Running time:
2 parts by 45 minutes

The programme is subject to change

24 February 2020 Monday 19.00 Small Hall
19.00 Small Hall

“For the End of Time” on two harpsichords
А&А duo

Anna Kiskachi
Anastasia Antonova
An extravagant A&A Cembalo Duo is the only harpsichord duo in Russia. Its members, Kiskachi and Antonova, attended the best music schools in Moscow, Salzburg, Vienna, and Munich, and were awarded at the world’s major harpsichord competitions (the International J.S.Bach Competition in Leipzig, Musica Antiqua Brugge, the International Harpsichord Volkonsky Competition in Moscow, and the International Early Music Competition YAMANASHI in Japan and the SVIREL International Competition in Slovenia). A&A Cembalo Duo’s brilliant performance at the most prestigious music festivals earned them pan-European recognition. The European media praises them for musicality, intellect, mastery, and sense of humour.
“Anna Kiskachi and Anastasia Antonova are fantastic harpsichord players! Everything about them is fascinating, either their looks – а distinctive image! -- or virtuosity. They are the harpsichord players of the new kind, because they play not baroque music only, but music that doesn’t seem ‘appropriate’ for their instruments. But their bold approach makes those pieces – either forgotten or well-known – get a new voice, new sound, new colour”, Director of Graz festival Mathis Huber says. 

The debut A&A Cembalo Duo’s programme to be performed in Zaryadye Hall with a mystical “Danse Macabre” title represents the musical allegories of Madness, Love, Life and Death through dances composed in five centuries: from the Renaissance pavanes and galliards to the Hungarian passacaglia by György Ligeti. The “Danse Macabre” by Saint-Saëns tailored by A&A Cembalo Duo for two harpsichords is going to be icing on the cake. Some visual and individual background created by Vasily Bychkov will support each piece of the programme.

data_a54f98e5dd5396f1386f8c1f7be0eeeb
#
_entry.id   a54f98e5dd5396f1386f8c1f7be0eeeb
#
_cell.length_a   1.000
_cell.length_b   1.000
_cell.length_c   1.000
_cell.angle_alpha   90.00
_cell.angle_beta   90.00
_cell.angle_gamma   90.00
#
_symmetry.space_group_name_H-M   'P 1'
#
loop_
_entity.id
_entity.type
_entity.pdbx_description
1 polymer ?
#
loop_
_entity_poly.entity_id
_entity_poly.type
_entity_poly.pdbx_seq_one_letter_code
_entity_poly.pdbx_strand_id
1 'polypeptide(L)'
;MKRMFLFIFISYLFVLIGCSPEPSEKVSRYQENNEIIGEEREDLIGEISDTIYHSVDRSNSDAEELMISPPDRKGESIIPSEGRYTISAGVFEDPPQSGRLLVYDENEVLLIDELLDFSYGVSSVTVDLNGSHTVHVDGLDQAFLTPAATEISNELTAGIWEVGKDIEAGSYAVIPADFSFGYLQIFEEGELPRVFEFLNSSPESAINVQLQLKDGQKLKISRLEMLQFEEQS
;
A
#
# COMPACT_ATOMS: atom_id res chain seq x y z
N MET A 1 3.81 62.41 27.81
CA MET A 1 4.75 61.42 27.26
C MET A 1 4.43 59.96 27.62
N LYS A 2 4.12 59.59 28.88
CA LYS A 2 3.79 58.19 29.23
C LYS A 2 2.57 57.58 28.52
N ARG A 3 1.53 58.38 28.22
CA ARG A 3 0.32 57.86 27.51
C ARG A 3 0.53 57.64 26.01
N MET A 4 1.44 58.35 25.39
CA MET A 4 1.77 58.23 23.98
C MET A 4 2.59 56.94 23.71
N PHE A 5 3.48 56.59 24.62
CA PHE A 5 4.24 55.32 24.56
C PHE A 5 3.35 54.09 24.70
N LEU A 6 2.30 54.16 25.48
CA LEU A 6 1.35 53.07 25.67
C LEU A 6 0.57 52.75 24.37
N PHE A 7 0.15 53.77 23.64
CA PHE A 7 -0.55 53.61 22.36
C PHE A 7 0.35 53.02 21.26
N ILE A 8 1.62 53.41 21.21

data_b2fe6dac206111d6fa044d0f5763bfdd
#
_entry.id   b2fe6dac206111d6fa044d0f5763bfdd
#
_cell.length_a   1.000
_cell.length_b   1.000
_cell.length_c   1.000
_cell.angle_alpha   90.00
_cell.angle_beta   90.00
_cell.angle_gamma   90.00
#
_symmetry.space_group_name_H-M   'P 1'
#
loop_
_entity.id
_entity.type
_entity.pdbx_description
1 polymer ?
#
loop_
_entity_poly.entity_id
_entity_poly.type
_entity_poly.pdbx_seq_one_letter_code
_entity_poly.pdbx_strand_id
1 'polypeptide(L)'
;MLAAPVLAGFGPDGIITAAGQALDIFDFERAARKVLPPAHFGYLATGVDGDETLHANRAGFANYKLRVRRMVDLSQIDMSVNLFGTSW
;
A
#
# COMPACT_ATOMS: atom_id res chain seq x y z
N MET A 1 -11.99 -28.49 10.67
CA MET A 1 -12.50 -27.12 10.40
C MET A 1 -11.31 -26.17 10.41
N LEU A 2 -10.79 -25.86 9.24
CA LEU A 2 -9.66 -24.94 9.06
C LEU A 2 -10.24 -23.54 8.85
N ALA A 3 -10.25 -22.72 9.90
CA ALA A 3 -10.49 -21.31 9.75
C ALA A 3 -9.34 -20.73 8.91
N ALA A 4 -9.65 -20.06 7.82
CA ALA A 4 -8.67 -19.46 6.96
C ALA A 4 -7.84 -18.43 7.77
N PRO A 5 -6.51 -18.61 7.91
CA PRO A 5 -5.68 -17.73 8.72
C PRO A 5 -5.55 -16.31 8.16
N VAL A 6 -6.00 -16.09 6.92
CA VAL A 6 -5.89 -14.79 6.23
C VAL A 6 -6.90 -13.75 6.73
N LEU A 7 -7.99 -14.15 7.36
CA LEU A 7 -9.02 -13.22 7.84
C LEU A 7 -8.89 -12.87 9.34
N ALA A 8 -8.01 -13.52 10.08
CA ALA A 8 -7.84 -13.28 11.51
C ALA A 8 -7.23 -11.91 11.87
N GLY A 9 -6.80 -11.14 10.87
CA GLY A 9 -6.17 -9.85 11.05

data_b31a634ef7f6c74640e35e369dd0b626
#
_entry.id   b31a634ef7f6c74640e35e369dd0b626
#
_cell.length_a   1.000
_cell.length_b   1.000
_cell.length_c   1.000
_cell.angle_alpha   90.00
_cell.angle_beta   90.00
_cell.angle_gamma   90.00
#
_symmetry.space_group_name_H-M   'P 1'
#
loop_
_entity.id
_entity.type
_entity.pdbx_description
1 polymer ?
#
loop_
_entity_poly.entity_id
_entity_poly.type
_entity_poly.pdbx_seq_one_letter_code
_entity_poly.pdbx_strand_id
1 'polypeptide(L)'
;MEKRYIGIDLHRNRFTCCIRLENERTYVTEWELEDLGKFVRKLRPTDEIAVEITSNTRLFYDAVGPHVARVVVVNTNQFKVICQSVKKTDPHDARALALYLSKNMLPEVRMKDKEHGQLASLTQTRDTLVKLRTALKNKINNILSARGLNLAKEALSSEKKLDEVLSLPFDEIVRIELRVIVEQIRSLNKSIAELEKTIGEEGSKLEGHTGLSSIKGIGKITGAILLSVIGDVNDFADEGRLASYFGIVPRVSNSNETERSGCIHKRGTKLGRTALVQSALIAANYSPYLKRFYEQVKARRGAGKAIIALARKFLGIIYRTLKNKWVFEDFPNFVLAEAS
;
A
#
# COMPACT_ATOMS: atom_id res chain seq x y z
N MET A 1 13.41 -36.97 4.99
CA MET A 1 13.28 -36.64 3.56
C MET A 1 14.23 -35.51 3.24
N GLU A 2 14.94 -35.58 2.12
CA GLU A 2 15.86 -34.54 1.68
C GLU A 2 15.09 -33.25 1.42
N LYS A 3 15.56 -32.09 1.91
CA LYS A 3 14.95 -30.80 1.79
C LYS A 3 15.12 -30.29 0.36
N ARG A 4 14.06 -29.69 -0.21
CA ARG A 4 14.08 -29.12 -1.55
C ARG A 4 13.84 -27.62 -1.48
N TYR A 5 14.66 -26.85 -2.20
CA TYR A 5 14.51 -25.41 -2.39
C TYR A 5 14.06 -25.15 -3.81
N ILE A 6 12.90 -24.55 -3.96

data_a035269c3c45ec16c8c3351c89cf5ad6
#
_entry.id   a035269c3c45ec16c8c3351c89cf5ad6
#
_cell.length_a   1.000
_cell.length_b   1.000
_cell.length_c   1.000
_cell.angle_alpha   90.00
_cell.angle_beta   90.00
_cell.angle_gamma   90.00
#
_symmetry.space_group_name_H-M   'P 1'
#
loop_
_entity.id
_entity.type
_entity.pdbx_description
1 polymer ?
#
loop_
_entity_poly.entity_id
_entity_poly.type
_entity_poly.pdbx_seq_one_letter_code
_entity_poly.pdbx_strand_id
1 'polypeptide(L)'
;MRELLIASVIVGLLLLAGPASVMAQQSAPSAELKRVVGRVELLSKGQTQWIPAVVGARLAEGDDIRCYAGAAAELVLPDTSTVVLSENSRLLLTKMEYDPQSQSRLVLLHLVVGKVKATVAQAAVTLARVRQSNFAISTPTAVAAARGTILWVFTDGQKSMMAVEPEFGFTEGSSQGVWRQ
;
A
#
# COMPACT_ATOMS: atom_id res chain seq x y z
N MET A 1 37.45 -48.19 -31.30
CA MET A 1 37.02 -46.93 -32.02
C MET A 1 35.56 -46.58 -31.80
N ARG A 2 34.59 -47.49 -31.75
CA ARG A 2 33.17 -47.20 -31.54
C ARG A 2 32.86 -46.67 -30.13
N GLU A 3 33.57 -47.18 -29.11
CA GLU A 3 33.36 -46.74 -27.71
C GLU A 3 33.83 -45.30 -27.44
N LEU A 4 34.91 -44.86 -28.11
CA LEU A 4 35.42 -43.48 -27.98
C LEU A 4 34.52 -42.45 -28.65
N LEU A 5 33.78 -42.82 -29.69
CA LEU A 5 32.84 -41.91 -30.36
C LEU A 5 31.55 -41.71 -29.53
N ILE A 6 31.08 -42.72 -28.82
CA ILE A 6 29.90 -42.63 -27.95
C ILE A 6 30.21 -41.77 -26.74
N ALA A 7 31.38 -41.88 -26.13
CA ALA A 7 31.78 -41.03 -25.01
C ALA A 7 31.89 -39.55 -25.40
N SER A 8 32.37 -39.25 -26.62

A conceptual programme the duo presents in “Zaryadye” is inspired by “Quartet for the End of Time”, a masterpiece of Olivier Messiaen. So, the four parts of the programme are four steps towards Apocalypses. 

“Kyrie eleison” from Bach’s Mass in B minor – arranged for two harpsichords – is hope and anticipation. 

Wars, battles, and fightings are reflected in harpsichord transcriptions of Handel and Biber, while pshychedelic “Harpsycho” by contemporary Czech composer Petr Wajsar and György Ligeti’s “Hungarian Rock” represent chaos. 

Dreams of perfect world and paradise on Earth can be found in nostalgic, though light, preludes of Bach. As in Messiaen’s quartet, all peripetias lead to the final of the program – Apocalypsis. 

The climax of the concert is 18th century pieces for harpsichord, andб properly, the 6th part of “Quartet for the End of Time”, and it will be the first ever performance of a bold transcription for two harpsichords!

The final of the programme is the famous Bach's Passacaglia C Minor (arranged for harpsichord four hands) that paves way from Earthly chaos to Heaven transcendency. The end of existence, the end of time…